“About eight months ago, I was contacted by a group within the Airborne that was deployed in Iraq. Their focus was about social media and how to engage with the Iraqis. [At any one time, half the team is deployed and the other half is working in the U.S.]

“They contacted me to see if they could come in and talk about some engagement strategies, things like that. And so we said yes, absolutely. We had a day of just talking and sharing our thoughts and hearing their thoughts. The captain who put things together gave me those as a thank-you.”

[Go back to the top]

Managing Teams and Creating Metrics for Client Success

I noted that one of his LinkedIn testimonials said Cord should have been an attorney (because he’s good at asking questions to get to the root of things). Another said he’s like a drill sergeant (employees love and respect him, and they’re glad he’s on their side).

I asked him to describe his leadership and management style:

“I hate micromanagement. I hate to micromanage so I dealt with that. [I follow] an open-door policy. Everyone has a voice in what we do. They’re an integral part of the team.

“We’ll sit down and talk about exactly what Person A needs to do and spend as much time with every question that they have. And then, if they’re cool, when they get up and walk out of this office, then they’re fully responsible for getting that work done. We can talk about it [again in the future, but it’s ultimately about] treating everyone like adults and just getting stuff done.”

I’ve heard that Capstrat has a pretty open blogging policy, in that no one pre-approves what employees post. Cord said, “Capstrat’s policy is, ‘Don’t be stupid.’”

He mentioned the importance of setting goals with clients, so there’s no question about whether Capstrat got results. This starts in proposals and continues in the initial engagement Blueprints:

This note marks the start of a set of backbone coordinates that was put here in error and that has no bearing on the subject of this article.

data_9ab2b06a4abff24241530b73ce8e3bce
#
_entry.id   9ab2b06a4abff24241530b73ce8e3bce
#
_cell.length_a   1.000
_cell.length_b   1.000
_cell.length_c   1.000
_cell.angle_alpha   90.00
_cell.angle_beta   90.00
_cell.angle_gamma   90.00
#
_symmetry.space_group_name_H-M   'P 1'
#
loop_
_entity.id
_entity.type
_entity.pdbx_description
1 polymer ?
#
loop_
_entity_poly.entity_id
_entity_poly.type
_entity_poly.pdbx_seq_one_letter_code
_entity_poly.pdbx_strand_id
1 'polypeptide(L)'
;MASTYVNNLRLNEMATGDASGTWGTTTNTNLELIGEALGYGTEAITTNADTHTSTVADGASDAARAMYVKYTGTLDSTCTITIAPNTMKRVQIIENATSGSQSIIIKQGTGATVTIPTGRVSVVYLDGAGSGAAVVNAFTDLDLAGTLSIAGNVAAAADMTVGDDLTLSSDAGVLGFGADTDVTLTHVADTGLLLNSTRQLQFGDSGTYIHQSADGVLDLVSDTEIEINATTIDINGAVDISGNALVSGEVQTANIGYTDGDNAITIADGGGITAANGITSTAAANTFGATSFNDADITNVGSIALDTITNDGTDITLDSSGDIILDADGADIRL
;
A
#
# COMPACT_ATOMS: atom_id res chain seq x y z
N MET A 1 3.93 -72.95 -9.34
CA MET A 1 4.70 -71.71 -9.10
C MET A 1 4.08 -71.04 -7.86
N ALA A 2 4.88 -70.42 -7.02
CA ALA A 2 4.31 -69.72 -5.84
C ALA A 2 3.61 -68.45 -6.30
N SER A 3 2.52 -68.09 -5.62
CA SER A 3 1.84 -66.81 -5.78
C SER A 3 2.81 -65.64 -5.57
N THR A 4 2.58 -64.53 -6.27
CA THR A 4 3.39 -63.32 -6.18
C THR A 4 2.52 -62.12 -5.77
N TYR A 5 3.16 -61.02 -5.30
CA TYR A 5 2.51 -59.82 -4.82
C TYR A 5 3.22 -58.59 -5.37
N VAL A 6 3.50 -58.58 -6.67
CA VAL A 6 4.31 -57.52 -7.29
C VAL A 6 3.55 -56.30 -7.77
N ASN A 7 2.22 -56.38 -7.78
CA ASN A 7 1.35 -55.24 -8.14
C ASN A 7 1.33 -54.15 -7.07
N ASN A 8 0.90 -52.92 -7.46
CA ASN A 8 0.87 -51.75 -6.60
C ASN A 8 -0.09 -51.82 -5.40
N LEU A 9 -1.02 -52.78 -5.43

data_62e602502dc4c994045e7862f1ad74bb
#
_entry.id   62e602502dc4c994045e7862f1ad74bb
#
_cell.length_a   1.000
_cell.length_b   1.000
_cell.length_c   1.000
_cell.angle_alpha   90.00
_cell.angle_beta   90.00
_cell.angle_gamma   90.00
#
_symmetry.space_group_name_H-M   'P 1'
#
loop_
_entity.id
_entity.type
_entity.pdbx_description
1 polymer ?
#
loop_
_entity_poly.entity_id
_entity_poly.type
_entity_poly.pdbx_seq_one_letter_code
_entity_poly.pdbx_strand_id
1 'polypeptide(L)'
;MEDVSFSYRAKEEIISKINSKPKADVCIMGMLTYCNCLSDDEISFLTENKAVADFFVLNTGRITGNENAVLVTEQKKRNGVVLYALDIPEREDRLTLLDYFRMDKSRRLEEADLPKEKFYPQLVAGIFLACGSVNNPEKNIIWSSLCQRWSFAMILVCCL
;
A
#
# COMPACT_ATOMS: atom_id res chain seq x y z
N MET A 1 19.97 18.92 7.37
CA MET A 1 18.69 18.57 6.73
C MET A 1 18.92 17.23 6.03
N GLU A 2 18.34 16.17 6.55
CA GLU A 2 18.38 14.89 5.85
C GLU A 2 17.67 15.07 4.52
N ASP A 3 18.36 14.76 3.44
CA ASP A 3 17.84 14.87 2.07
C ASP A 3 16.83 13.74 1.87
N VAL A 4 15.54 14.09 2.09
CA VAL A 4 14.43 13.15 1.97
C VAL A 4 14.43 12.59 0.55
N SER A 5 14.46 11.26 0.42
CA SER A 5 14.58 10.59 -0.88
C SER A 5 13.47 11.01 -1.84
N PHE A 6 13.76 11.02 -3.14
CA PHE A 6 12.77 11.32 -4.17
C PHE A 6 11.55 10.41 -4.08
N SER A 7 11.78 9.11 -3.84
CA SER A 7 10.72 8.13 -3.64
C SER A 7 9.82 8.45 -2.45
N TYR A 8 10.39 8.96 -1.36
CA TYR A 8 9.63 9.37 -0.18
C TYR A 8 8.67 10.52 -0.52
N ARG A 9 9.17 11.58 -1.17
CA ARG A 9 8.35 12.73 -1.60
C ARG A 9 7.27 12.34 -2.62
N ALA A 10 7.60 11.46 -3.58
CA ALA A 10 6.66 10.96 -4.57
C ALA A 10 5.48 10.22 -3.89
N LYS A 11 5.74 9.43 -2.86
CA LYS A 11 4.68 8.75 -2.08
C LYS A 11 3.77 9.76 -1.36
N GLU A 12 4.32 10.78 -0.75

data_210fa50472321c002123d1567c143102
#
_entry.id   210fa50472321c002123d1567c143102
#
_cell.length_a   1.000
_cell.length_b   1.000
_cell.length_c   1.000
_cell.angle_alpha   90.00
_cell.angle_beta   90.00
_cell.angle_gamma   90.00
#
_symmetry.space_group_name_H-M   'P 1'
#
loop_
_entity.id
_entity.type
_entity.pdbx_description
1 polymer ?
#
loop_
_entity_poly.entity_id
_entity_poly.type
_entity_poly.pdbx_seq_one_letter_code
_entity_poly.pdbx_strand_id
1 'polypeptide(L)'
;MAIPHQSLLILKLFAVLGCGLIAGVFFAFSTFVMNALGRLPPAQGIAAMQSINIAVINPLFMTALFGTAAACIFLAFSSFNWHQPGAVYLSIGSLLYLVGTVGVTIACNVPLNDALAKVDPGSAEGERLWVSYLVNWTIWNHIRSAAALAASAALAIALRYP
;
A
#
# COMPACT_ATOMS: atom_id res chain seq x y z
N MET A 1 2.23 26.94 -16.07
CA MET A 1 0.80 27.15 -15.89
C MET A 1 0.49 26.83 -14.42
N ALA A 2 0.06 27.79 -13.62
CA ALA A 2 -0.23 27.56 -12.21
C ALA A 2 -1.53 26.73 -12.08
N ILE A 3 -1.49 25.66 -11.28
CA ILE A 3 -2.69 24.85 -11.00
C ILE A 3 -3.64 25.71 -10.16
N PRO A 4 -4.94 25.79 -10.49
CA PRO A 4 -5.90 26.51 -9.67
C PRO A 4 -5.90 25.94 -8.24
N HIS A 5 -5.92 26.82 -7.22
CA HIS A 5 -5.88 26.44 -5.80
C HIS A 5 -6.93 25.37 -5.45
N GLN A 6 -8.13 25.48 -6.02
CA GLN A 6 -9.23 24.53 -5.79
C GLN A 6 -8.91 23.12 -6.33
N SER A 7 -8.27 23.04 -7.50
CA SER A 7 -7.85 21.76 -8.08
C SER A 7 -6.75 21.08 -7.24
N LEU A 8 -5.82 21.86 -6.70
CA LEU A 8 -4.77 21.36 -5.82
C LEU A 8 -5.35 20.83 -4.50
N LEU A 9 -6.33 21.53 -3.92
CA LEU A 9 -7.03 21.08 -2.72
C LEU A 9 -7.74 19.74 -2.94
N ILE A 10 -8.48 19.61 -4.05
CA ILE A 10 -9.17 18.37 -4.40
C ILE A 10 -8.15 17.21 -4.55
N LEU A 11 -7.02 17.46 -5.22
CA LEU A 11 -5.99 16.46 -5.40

“We include success metrics, which our clients need to provide feedback and sign off on. From Day 1, everyone is clear about what outcomes our client needs to deem this campaign a success.

“And so that we’re clear, we really drill down and get to understand real low-level, specific things. That sets up all our strategy, ideas and everything else. We keep coming back to that as the foundation, to make sure that we will meet and exceed our clients’ goals.”

[Go back to the top]

Hiring People Who Take Their Work Personally

I asked Cord what he looks for when he’s hiring people at Capstrat:

“I’m looking for smart people who can effectively communicate, who have a passion for what they do. Someone who, to some extent, takes their work personally.

“There are some people where no matter how bad the day they’ve had, when they walk out the door at 5:00 or 5:30, it’s all gone. And I have friends like this. They shut down, they go home. Honestly, part of me envies someone like that.”

I remarked that it’s like those people have an on/off switch:

“Exactly. I’m not one of those people. I’m not sure I want to hire someone who has that on-off switch. Because if something is not going right or something is bothering them, or they didn’t feel like they did a good-enough job, I want them to think about this.